At first I was pissed about being duped by Amazon (who listed it as being a Microsoft product and having pictures of the genuine article) but the more I researched the more I discovered how common place these knockoff receivers actually are – they’ve been floating around for years now, presumably ever since Microsoft stopped supplying the real thing as readily. Most people have reported success with them. In fact, some people even preferred them to the genuine ones as apparently they don’t have the fuse issues the real ones have. If I complained and returned it by the time I paid return shipping and whatever “restocking” fee the eStore might have I’d probably be paying double what I paid and, I figured, if it works, I certainly didn’t pay much for it even if it is a fake. Still, I was highly skeptical – I figured though, if it were a true counterfeit and would work okay with the official Microsoft drivers I wouldn’t be putting myself in any danger by using it and, from what I read, despite some occasional difficulty in getting Windows 7 to recognize the device the official drivers worked fine with it. Still running Windows XP 32bit, I guessed I’d probably be fine.

I wasn’t about to try the software on the disk that came with it figuring that it would be some poorly written knockoff driver that would destabilize my machine, or worse yet be infected with malware (although upon further inspection the disk appeared to include the genuine Microsoft driver, albeit an older version.) I immediately grabbed the Microsoft package and went from there. Hours later, I finally got the fucking thing working. At first I couldn’t get Windows to recognize the device as being compatible with the driver, even after trying to force it to use it. Later I abandoned that version and went for the same one that was on the included disk, and although that one was recognized the driver installation would fail every time. I’ll save the gory details and get to the point – since my solution ended up being an amalgamation of various other tips rather than based on any one thing I read online, here is how I got my knockoff receiver working with Windows XP SP3:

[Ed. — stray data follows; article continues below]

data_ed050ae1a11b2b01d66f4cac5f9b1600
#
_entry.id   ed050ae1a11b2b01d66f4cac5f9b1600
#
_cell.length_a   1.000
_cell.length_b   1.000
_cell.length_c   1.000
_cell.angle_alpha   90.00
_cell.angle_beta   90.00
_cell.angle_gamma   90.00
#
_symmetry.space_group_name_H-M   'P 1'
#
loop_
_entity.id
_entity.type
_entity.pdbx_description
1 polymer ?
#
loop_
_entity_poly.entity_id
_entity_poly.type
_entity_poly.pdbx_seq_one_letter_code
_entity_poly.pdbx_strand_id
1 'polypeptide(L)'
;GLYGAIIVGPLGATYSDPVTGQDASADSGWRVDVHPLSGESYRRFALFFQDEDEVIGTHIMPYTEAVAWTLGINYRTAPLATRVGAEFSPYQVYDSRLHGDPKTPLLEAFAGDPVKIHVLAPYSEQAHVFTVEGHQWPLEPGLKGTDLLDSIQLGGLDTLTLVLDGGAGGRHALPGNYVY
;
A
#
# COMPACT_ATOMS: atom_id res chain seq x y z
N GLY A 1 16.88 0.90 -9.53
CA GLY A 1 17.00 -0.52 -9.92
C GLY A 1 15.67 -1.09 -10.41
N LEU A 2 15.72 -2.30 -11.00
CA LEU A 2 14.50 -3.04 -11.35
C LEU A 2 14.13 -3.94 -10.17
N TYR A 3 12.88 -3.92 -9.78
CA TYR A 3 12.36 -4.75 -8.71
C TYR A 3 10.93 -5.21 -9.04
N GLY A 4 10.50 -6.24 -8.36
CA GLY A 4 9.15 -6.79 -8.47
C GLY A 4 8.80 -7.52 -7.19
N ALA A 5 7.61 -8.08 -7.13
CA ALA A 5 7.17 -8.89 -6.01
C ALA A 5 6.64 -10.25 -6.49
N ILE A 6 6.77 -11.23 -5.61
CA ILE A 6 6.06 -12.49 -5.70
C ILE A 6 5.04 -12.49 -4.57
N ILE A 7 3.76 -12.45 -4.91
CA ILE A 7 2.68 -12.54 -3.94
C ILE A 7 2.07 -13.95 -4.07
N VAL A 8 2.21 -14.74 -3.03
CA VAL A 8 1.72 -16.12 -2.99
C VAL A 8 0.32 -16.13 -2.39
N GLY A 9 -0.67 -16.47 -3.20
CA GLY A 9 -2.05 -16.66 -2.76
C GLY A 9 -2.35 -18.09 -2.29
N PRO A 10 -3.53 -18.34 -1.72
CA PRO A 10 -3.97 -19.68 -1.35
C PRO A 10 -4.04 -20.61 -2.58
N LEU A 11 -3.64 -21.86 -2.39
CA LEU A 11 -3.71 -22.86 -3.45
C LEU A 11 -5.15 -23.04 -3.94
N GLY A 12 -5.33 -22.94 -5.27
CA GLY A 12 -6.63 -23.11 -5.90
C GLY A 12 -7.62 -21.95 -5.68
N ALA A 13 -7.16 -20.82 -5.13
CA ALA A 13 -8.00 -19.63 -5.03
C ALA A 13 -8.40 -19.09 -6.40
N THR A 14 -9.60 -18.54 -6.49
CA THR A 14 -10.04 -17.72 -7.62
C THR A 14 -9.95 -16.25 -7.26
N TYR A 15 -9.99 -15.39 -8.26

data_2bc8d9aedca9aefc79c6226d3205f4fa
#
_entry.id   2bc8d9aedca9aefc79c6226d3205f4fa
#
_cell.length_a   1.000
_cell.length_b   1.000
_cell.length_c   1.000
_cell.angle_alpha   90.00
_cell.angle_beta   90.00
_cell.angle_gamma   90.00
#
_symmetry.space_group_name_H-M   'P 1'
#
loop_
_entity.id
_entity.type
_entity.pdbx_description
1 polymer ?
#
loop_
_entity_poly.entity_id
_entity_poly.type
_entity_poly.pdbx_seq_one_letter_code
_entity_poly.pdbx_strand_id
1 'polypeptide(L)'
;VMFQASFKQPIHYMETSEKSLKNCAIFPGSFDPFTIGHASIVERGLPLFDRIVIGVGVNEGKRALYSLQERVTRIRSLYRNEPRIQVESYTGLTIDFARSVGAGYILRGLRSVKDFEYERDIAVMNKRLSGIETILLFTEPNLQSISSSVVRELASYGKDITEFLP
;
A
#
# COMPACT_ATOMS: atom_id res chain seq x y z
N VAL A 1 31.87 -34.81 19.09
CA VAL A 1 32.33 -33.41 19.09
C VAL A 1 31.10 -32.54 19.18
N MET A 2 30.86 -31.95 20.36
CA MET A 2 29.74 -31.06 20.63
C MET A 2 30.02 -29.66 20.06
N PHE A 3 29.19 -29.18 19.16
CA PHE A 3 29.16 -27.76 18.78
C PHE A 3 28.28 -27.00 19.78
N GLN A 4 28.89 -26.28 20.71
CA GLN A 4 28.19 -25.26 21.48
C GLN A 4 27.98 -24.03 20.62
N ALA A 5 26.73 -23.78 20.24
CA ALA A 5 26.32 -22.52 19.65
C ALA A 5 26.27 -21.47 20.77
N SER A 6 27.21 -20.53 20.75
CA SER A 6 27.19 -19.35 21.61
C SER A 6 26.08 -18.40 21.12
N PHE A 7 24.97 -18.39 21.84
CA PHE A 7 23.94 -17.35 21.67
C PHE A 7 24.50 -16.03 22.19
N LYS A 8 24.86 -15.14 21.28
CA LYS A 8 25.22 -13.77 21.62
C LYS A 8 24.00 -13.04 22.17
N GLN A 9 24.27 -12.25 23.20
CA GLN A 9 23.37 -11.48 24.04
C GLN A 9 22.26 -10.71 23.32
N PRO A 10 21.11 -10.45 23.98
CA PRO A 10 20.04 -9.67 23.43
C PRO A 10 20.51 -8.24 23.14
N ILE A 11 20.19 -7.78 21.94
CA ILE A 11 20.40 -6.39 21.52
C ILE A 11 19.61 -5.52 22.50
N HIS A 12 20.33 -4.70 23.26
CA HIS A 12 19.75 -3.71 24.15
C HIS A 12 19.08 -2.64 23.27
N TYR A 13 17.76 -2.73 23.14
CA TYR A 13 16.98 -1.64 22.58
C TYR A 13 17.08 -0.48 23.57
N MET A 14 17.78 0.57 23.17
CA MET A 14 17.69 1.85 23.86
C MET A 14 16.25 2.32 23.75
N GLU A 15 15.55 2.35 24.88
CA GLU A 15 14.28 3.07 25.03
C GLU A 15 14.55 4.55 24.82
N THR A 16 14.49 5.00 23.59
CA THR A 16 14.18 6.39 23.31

Don’t plug it in yet – if you’ve already done so, go to your Device Manager, uninstall it, and unplug it. It depends on how far you got it, but it’ll likely show up as an “Unknown Device” with a black and yellow exclamation mark on it. It could also show up as a “USB Device” or possibly even as an “Xbox 360 Wireless Receiver for Windows”. Just look for the exclamation mark.